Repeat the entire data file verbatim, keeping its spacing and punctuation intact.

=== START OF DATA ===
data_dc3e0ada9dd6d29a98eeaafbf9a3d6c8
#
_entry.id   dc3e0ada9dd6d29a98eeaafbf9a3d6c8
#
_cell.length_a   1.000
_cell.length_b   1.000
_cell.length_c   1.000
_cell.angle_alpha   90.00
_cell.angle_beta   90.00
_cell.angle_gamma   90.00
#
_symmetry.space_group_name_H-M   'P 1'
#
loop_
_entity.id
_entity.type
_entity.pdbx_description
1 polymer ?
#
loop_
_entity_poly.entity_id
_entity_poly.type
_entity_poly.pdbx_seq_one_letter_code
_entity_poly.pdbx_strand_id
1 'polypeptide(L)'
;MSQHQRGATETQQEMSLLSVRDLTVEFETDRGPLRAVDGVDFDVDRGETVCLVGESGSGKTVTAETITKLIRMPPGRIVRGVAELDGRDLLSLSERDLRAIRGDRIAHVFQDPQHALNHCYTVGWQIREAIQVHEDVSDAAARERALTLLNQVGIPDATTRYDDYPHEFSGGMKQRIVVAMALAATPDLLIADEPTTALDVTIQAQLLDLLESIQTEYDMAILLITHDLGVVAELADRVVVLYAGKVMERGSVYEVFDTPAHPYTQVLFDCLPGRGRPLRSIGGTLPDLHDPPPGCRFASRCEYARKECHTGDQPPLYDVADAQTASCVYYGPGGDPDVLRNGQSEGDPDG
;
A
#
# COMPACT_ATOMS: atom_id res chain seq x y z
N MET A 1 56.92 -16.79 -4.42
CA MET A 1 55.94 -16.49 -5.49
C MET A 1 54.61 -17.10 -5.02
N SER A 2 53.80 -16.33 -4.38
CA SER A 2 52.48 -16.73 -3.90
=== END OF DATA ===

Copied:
data_dc3e0ada9dd6d29a98eeaafbf9a3d6c8
#
_entry.id   dc3e0ada9dd6d29a98eeaafbf9a3d6c8
#
_cell.length_a   1.000
_cell.length_b   1.000
_cell.length_c   1.000
_cell.angle_alpha   90.00
_cell.angle_beta   90.00
_cell.angle_gamma   90.00
#
_symmetry.space_group_name_H-M   'P 1'
#
loop_
_entity.id
_entity.type
_entity.pdbx_description
1 polymer ?
#
loop_
_entity_poly.entity_id
_entity_poly.type
_entity_poly.pdbx_seq_one_letter_code
_entity_poly.pdbx_strand_id
1 'polypeptide(L)'
;MSQHQRGATETQQEMSLLSVRDLTVEFETDRGPLRAVDGVDFDVDRGETVCLVGESGSGKTVTAETITKLIRMPPGRIVRGVAELDGRDLLSLSERDLRAIRGDRIAHVFQDPQHALNHCYTVGWQIREAIQVHEDVSDAAARERALTLLNQVGIPDATTRYDDYPHEFSGGMKQRIVVAMALAATPDLLIADEPTTALDVTIQAQLLDLLESIQTEYDMAILLITHDLGVVAELADRVVVLYAGKVMERGSVYEVFDTPAHPYTQVLFDCLPGRGRPLRSIGGTLPDLHDPPPGCRFASRCEYARKECHTGDQPPLYDVADAQTASCVYYGPGGDPDVLRNGQSEGDPDG
;
A
#
# COMPACT_ATOMS: atom_id res chain seq x y z
N MET A 1 56.92 -16.79 -4.42
CA MET A 1 55.94 -16.49 -5.49
C MET A 1 54.61 -17.10 -5.02
N SER A 2 53.80 -16.33 -4.38
CA SER A 2 52.48 -16.73 -3.90